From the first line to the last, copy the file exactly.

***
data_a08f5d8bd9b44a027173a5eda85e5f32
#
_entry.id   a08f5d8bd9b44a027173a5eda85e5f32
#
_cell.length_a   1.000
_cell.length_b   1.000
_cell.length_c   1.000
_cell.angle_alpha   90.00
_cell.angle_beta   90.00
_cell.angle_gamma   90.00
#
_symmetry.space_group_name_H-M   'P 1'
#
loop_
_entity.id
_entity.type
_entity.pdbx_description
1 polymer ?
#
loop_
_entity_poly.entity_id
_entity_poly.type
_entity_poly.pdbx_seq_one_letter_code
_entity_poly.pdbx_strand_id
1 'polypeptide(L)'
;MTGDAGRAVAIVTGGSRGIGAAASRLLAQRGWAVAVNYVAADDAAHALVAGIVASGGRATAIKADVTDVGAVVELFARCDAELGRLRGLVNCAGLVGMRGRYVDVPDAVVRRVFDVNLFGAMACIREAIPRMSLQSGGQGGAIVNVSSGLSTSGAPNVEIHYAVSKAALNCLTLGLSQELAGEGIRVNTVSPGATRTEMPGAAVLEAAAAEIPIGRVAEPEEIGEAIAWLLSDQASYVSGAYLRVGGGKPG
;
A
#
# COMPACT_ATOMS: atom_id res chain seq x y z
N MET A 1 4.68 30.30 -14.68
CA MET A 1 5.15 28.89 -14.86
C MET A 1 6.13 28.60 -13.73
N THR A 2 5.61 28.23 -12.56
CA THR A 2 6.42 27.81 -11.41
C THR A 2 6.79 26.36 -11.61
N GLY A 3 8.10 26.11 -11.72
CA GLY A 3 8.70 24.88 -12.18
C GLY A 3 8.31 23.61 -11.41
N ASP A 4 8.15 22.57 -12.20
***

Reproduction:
data_a08f5d8bd9b44a027173a5eda85e5f32
#
_entry.id   a08f5d8bd9b44a027173a5eda85e5f32
#
_cell.length_a   1.000
_cell.length_b   1.000
_cell.length_c   1.000
_cell.angle_alpha   90.00
_cell.angle_beta   90.00
_cell.angle_gamma   90.00
#
_symmetry.space_group_name_H-M   'P 1'
#
loop_
_entity.id
_entity.type
_entity.pdbx_description
1 polymer ?
#
loop_
_entity_poly.entity_id
_entity_poly.type
_entity_poly.pdbx_seq_one_letter_code
_entity_poly.pdbx_strand_id
1 'polypeptide(L)'
;MTGDAGRAVAIVTGGSRGIGAAASRLLAQRGWAVAVNYVAADDAAHALVAGIVASGGRATAIKADVTDVGAVVELFARCDAELGRLRGLVNCAGLVGMRGRYVDVPDAVVRRVFDVNLFGAMACIREAIPRMSLQSGGQGGAIVNVSSGLSTSGAPNVEIHYAVSKAALNCLTLGLSQELAGEGIRVNTVSPGATRTEMPGAAVLEAAAAEIPIGRVAEPEEIGEAIAWLLSDQASYVSGAYLRVGGGKPG
;
A
#
# COMPACT_ATOMS: atom_id res chain seq x y z
N MET A 1 4.68 30.30 -14.68
CA MET A 1 5.15 28.89 -14.86
C MET A 1 6.13 28.60 -13.73
N THR A 2 5.61 28.23 -12.56
CA THR A 2 6.42 27.81 -11.41
C THR A 2 6.79 26.36 -11.61
N GLY A 3 8.10 26.11 -11.72
CA GLY A 3 8.70 24.88 -12.18
C GLY A 3 8.31 23.61 -11.41
N ASP A 4 8.15 22.57 -12.20